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Old 05-07-2014, 03:34 PM   #11
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Maybe I'm wrong but I don't think mine will run just on the 12v battery while in transport to the campground. Mine only works with propane or when plugged in to shore power... So I leave it set to auto and when plugged in to shore power in runs on electric and when I unplugged to tow it automatically goes to propane...
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Old 05-07-2014, 04:18 PM   #12
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Maybe I'm wrong but I don't think mine will run just on the 12v battery while in transport to the campground. Mine only works with propane or when plugged in to shore power... So I leave it set to auto and when plugged in to shore power in runs on electric and when I unplugged to tow it automatically goes to propane...
Same here. Our dealer was the one that recommended towing with the propane mode on.
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Old 05-08-2014, 07:53 AM   #13
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Mines the same, only electric on shore power. Use propane when on the road. Leave it on Auto and let the fridge decide.
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Old 05-08-2014, 09:06 AM   #14
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I start mine on shore power but when ready to go it switches to propane and thats how we roll I have traveled from Washington to Montana and never had a problem. I know that some people have stated that there are some places wrere you have to turn off the propane and maybe some states have rules against it.
That is exactly what we have done for over 40 years in a dozen rigs (pop-ups to large fifth wheels) - only time we had to turn it off is going through some tunnels.
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Old 05-08-2014, 09:08 AM   #15
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I didn't know there were still 12v. refers out there.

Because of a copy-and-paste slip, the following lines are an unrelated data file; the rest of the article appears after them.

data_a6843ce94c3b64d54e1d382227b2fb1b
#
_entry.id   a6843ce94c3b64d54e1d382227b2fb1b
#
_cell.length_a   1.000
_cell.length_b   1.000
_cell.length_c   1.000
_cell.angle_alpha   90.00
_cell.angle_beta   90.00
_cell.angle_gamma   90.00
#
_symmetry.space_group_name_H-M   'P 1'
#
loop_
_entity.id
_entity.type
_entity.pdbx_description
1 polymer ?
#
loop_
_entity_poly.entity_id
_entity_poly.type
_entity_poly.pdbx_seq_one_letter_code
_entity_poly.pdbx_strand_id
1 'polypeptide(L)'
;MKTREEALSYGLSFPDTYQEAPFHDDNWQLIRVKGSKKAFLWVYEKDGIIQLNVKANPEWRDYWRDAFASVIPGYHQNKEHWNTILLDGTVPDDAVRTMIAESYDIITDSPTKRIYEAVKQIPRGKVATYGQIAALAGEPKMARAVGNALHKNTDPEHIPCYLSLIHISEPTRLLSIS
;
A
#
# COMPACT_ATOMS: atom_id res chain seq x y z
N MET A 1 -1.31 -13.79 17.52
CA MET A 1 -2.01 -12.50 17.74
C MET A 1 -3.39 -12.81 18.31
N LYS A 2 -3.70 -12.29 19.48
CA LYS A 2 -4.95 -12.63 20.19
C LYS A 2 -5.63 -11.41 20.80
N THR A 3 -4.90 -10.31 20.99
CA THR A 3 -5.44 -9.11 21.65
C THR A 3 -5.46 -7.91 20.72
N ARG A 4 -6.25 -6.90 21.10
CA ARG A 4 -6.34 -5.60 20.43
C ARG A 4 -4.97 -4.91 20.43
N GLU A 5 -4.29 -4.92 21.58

I'm not sure about cost effectiveness, but I see no reason not to use propane when traveling. It really doesn't use that much. Our rule of thumb is not to use it unless its more than 5 hours or so. The fridge really doesn't get all that warm on short trips.
Also wouldn't use much propane on a short trip... just sayin'
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Old 05-08-2014, 02:27 PM   #16
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I couldn't even tell you if my refrigerator has a 12v mode as I run on propane also. I was just quoting what my owner's manual says. Perhaps Jayco needs to update their manuals. I had an RV once that the refrigerator pilot wouldn't stay lit while traveling. When I brought this to the dealers attention, I was quoted from the manual that I shouldn't have the gas on when the RV was moving. Different dealers will tell you different things.
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Old 05-12-2014, 07:23 PM   #17
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On a long trip, we only turn the propane off where it's prohibited by law (Tunnels), If it's a short trip, like 3 or 4 hours, it holds it's temperature fine if we start out with it cold.
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Old 05-12-2014, 08:33 PM   #18
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New to the TT world, I looked in my manual and it says that the fridge can run off the aux battery. Therefore, would it not run off the aux battery as well while in transit using the TV as the charger? Also verified that it is 12v DC drawing 3 amps.
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Old 05-13-2014, 12:39 AM   #19
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New to the TT world, I looked in my manual and it says that the fridge can run off the aux battery. Therefore, would it not run off the aux battery as well while in transit using the TV as the charger? Also verified that it is 12v DC drawing 3 amps.
That is only with 3 way refrigerators. I have not seen a 3 way refrigerator for a long time. They draw too much current. All modern RV refrigerators are either AC / propane or AC only run by an inverter. The latter ones are used in very high end motorhomes with massive battery banks.
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Old 05-13-2014, 05:32 AM   #20
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It can depend upon upon the refrigeration year/design. It would not be uncommon for an RV absorption refrigerator to operate on 12 volts and propane. All it needs is a heat source. You may think that you are running on 120 volts, but the reality may be that it is always powered by 12 volts fed from either the battery or the charger/inverter while on shore power.

The lower BTU output from a 12 volt heating element is why an RV refrigerator often cools more quickly on propane than it does on electric.

You are required by law to turn off the propane before entering tunnels. Most places also have laws requiring that an open flame like an RV refrigerator on propane is turned off before entering a fuel apron area. Many people ignore those laws and have had no problems over many years. No problems over many years does not mean that the dangers from that practice don't exist.

Most all safety rules are based upon experience and often are written with someone's blood

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